A trans-Atlantic deal that was hoped to boost air travel, lower fares and create jobs won't be in place for the summer holidays while the Bush administration seeks to overcome opposition to expanding the foreign role in U.S. airlines, the European Union said Wednesday.
EU and U.S. officials had wanted the agreement approved by June, when President Bush is due to meet EU leaders at a summit in Vienna, Austria. The signing is now unlikely before October, said Stefaan De Rynck, the EU's transport spokesman.
"The rules will not be there, no doubt, for the next travel season, but we are still hopeful of signing an agreement this year," he said in a telephone interview.
The "open skies" agreement would unite the world's two largest aviation markets, allowing EU and U.S. airlines to fly wherever they want and charge whatever they want for trans-Atlantic flights.
The agreement would replace a series of restrictive treaties between individual countries.
Under the bilateral pacts, European airlines can fly to U.S. airports only from airports in their home country. Air France, for example, can only fly to the U.S. from airports in France. Because of this so-called nationality clause, European airlines risk losing U.S. landing rights if they merge - which has led to fragmentation and inefficiency in the European industry.
Authorities on both sides say the deal, which negotiators wrapped up some months ago, is badly needed. But holding it up is a European decision to link approval to changes in American law that limit the involvement of foreigners in running U.S. airlines.
In response, the Bush administration is considering allowing foreign investors a hand in management decisions such as marketing, route-planing and aircraft purchases, which could help attract foreign capital to U.S. airlines.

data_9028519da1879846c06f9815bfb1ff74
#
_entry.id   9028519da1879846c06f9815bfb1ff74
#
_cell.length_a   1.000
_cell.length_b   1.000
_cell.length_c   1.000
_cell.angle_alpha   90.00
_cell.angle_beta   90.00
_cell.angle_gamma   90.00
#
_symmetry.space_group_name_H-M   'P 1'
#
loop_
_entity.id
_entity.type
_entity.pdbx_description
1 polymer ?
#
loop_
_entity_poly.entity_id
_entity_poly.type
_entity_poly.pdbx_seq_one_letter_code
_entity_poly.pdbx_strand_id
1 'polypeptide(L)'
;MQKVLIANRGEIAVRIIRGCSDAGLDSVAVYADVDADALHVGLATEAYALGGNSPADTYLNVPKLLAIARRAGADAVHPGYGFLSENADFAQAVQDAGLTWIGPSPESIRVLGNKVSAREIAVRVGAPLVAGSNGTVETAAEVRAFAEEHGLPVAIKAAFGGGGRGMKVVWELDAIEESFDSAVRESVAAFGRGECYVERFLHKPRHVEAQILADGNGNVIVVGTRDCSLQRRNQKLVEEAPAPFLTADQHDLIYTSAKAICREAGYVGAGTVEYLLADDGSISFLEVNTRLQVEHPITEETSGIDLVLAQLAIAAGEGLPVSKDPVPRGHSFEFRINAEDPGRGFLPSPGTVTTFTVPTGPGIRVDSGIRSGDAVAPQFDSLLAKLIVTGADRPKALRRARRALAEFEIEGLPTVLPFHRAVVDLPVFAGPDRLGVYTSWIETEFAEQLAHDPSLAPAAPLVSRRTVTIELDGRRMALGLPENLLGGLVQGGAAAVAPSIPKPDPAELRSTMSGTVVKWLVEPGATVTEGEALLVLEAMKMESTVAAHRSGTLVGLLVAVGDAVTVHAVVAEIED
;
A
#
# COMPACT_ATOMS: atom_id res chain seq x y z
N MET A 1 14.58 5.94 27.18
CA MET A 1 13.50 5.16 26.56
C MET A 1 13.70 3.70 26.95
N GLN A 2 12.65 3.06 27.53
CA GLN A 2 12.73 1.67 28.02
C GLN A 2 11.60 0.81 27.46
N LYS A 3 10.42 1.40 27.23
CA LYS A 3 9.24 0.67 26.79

"Signing this agreement, which is there and which is fine, will depend on meaningful change in the rules of control of U.S. carriers," De Rynck said. "They need a bit more time to look at this."
The changes in administrative regulations would not lift the 25 percent ceiling imposed on foreign ownership of U.S. carriers, nor would they alter American control over decisions relating to safety and security, Jeffrey N. Shane, a senior Department of Transportation official, told a conference in the Netherlands last week.
However, the proposals have run into objections from Congress, labor unions and some airlines, and the administration says it needs more time to discuss the changes.
"The proposal has been the focus of far more controversy in the U.S., frankly, than we had anticipated," Shane said.
"We are putting that rulemaking on a somewhat slower track in order to facilitate a more productive debate," Shane said in another speech last week.
The Brattle Group, a U.S. consulting firm, said in a report on an EU Web site that the agreement would generate upward of 17 million extra passengers a year, bring consumer savings of at least $5 billion a year and boost employment on both sides of the Atlantic.
The EU has signed open skies agreements with Georgia, Chile, Ukraine and Moldova. Agreements are pending with 22 other countries.
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